“Our department is laser-focused on ensuring innovation and technological excellence are at the forefront of Pittsburgh’s future,” said Heidi Norman, Director of the Department of Innovation and Performance. “This is but one aspect of the city’s commitment to close the digital divide and promote increased digital literacy in Pittsburgh. Our partnership will create opportunities outside of the city government to enable residents to learn how to use new technology and protect our environment by reusing these devices.”
Computer Reach is a Wilkinsburg-based organization focused on making technology available to people most in need through refurbished equipment, computer literacy, training, and support. Their vision is to create a computer-literate world where the benefits of technology are shared by all. In addition to refurbishing devices, Computer Reach works to end the digital divide with their Digital Literacy Classes, Digital navigator Program, and Computer Lotteries.
“A reused computer is so much more valuable than one that is just disposed of in a landfill,” said Dave Sevick, Executive Director of Computer Reach. “It is one less chip to be made, one less rare metal to mine, and one more opportunity for a person to get connected to the world. I am thankful to the City of Pittsburgh for their commitment to ending the digital divide and look forward to getting these devices back into the hands of communities in need.”
A total of $135,000 for 10 local arts and community-building programs. Support also goes to Los Angeles-based center for homeless youth.
Girls Rock! Pittsburgh, Steel City Arts Initiative and Afro-American Music Institute are among the organizations receiving operating-support grants from the Mac Miller Fund.
Established at The Pittsburgh Foundation by the family of the world-famous musician following his death in 2018, the fund’s mission is to carry on Miller's artistic and creative legacy, primarily by supporting programs that help youth from underserved communities recognize their full potential.
“We are proud to support these incredible organizations in honor of Malcolm's dedication to art and making communities kinder places,” family members said in a statement. “They are doing groundbreaking work by giving access and opportunities to young people in Pittsburgh and Los Angeles—two places central to his life. The fund is made possible by Malcolm's fans, so together we can support work in honor of his heartful spirit.”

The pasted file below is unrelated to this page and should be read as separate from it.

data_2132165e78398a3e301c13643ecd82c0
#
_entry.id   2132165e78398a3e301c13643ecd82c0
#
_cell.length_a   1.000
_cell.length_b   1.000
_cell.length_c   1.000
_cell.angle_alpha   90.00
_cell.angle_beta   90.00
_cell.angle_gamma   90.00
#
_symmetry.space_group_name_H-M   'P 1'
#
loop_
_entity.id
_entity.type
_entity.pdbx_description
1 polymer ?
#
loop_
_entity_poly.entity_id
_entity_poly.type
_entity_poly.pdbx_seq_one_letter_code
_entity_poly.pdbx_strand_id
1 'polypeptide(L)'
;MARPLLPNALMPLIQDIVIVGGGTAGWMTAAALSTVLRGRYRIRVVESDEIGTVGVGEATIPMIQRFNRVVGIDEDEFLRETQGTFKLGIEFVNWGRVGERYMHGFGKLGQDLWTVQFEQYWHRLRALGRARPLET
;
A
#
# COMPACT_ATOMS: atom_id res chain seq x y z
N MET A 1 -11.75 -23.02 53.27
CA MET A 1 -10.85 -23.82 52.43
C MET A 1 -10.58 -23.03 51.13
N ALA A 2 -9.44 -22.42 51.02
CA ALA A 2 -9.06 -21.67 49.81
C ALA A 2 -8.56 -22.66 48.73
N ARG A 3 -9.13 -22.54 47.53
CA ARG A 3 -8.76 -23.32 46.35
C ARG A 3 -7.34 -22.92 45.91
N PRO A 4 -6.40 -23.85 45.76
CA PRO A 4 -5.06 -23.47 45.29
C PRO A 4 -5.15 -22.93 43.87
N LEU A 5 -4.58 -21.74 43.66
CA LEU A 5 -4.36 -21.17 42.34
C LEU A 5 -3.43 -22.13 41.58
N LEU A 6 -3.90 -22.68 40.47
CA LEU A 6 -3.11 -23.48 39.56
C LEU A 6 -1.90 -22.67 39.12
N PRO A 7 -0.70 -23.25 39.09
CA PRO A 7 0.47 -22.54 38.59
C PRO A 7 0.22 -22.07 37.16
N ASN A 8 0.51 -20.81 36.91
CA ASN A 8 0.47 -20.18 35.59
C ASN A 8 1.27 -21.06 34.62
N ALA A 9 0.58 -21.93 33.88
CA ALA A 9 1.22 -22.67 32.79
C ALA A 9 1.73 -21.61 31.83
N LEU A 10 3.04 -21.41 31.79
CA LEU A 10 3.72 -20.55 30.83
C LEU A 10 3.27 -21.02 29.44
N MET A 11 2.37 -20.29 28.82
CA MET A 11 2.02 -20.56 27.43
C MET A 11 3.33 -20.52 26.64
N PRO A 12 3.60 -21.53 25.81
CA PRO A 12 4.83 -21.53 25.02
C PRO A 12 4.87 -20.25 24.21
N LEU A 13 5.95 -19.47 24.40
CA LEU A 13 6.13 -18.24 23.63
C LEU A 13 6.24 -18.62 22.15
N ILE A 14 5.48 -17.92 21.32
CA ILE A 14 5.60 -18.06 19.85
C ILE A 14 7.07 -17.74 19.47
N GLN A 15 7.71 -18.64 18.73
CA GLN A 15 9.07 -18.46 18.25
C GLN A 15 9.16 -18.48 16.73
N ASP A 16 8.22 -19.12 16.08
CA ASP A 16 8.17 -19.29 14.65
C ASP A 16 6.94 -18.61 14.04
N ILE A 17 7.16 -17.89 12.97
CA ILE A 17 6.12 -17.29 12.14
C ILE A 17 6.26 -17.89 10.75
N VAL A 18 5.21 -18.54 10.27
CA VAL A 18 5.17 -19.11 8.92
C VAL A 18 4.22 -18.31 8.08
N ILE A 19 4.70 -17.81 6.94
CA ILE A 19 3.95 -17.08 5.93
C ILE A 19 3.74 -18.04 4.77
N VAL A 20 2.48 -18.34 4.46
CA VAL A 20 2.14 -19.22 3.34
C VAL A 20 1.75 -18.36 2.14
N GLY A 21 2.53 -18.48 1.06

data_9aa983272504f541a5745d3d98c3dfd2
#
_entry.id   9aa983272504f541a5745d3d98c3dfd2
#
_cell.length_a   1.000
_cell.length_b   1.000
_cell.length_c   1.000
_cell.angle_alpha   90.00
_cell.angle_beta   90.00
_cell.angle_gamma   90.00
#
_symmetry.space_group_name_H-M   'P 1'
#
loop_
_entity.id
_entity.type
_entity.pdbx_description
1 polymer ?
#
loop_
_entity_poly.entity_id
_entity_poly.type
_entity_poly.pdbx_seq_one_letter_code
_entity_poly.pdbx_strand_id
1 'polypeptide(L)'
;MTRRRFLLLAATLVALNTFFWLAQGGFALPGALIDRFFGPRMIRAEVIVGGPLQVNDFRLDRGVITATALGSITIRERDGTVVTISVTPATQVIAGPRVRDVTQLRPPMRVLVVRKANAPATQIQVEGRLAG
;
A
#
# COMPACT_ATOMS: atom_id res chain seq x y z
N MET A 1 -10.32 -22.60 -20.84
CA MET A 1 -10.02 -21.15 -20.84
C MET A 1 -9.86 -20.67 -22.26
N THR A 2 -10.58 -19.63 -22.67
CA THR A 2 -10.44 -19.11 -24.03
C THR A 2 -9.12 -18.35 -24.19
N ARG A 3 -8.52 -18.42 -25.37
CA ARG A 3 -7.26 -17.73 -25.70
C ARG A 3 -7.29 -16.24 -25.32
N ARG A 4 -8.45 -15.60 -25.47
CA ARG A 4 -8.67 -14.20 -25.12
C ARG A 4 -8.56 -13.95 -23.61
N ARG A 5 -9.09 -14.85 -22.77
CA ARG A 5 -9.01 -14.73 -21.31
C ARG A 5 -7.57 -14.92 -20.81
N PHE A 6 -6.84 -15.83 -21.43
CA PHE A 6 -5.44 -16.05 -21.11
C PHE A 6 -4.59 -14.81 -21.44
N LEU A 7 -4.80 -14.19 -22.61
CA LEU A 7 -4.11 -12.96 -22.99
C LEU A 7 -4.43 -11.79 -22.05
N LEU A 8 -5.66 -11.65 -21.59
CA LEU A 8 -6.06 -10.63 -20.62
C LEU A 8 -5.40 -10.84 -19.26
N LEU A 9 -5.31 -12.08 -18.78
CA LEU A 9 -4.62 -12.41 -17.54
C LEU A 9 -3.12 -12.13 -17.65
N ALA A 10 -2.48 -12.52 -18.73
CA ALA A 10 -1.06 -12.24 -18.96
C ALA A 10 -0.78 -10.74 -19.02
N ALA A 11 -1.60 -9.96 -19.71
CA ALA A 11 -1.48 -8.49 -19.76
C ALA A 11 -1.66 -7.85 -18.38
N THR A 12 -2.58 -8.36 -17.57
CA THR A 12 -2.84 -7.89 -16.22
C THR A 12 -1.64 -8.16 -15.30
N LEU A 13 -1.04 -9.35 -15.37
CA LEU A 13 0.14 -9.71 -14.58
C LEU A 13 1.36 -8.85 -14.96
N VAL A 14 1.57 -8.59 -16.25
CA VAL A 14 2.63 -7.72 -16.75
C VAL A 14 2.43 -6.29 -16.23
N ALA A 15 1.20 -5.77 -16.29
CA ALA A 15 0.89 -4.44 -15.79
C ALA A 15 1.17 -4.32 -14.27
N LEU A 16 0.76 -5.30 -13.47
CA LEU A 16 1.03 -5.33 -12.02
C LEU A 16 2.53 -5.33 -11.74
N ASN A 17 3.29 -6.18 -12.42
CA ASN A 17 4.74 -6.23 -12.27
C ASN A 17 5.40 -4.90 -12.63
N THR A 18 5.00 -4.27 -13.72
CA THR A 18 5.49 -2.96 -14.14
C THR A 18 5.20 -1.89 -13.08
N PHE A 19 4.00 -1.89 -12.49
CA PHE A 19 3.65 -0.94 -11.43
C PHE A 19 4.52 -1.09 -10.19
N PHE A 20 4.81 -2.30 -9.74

Grants ranging from $5,000 to $20,000 were awarded to the following local organizations for general operating support:
In keeping with another facet of the Miller Fund’s mission – supporting organizations that directly assist youth aged 27 and under in need of a range of essential human services, including addiction-recovery treatment – a $20,000 grant will go to Los Angeles-based Safe Place for Youth.
The funding will support programs that offer young people facing homelessness opportunities to thrive by providing lasting, community-driven solutions that address racial and social inequities.
The Mac Miller Fund was established at The Pittsburgh Foundation in 2018 by the family of the late Malcolm McCormick (Mac Miller) to honor the Pittsburgh native and internationally celebrated music artist and producer. The Fund is managed through the Foundation’s Center for Philanthropy. It is one of only a few programs in the country offering expertise to donors to help them determine how to meet philanthropic goals through grantmaking and nonprofit management, personalized education sessions and guidance on multi-generational giving.
With help from the Sustainability Fund, the Gardening Team at Braddock Youth Project built new compost bins this summer.
Apply to the Community Garden Sustainability Fund for materials like compost, fencing, tools, or other garden supplies and infrastructure.